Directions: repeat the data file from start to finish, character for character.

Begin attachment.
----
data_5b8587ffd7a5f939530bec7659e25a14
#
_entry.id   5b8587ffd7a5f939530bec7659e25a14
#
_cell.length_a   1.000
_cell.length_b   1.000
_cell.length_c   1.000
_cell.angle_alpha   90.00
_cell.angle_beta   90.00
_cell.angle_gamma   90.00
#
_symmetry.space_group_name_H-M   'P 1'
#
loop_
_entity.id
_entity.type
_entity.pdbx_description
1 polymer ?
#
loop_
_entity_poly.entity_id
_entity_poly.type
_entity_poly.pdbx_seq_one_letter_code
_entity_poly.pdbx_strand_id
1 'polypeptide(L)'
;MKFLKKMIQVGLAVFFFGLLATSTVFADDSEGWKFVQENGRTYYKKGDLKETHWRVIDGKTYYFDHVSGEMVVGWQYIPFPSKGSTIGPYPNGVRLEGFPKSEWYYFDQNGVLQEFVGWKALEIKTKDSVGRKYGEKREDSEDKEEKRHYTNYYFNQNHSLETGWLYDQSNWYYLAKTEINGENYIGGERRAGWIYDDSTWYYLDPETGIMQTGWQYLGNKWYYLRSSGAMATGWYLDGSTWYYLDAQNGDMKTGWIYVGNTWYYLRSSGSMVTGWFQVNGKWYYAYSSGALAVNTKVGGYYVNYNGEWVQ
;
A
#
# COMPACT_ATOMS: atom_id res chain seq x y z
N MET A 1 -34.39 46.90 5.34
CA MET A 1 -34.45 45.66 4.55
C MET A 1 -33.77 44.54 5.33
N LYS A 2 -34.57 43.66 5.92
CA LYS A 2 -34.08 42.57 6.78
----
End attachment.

data_5b8587ffd7a5f939530bec7659e25a14
#
_entry.id   5b8587ffd7a5f939530bec7659e25a14
#
_cell.length_a   1.000
_cell.length_b   1.000
_cell.length_c   1.000
_cell.angle_alpha   90.00
_cell.angle_beta   90.00
_cell.angle_gamma   90.00
#
_symmetry.space_group_name_H-M   'P 1'
#
loop_
_entity.id
_entity.type
_entity.pdbx_description
1 polymer ?
#
loop_
_entity_poly.entity_id
_entity_poly.type
_entity_poly.pdbx_seq_one_letter_code
_entity_poly.pdbx_strand_id
1 'polypeptide(L)'
;MKFLKKMIQVGLAVFFFGLLATSTVFADDSEGWKFVQENGRTYYKKGDLKETHWRVIDGKTYYFDHVSGEMVVGWQYIPFPSKGSTIGPYPNGVRLEGFPKSEWYYFDQNGVLQEFVGWKALEIKTKDSVGRKYGEKREDSEDKEEKRHYTNYYFNQNHSLETGWLYDQSNWYYLAKTEINGENYIGGERRAGWIYDDSTWYYLDPETGIMQTGWQYLGNKWYYLRSSGAMATGWYLDGSTWYYLDAQNGDMKTGWIYVGNTWYYLRSSGSMVTGWFQVNGKWYYAYSSGALAVNTKVGGYYVNYNGEWVQ
;
A
#
# COMPACT_ATOMS: atom_id res chain seq x y z
N MET A 1 -34.39 46.90 5.34
CA MET A 1 -34.45 45.66 4.55
C MET A 1 -33.77 44.54 5.33
N LYS A 2 -34.57 43.66 5.92
CA LYS A 2 -34.08 42.57 6.78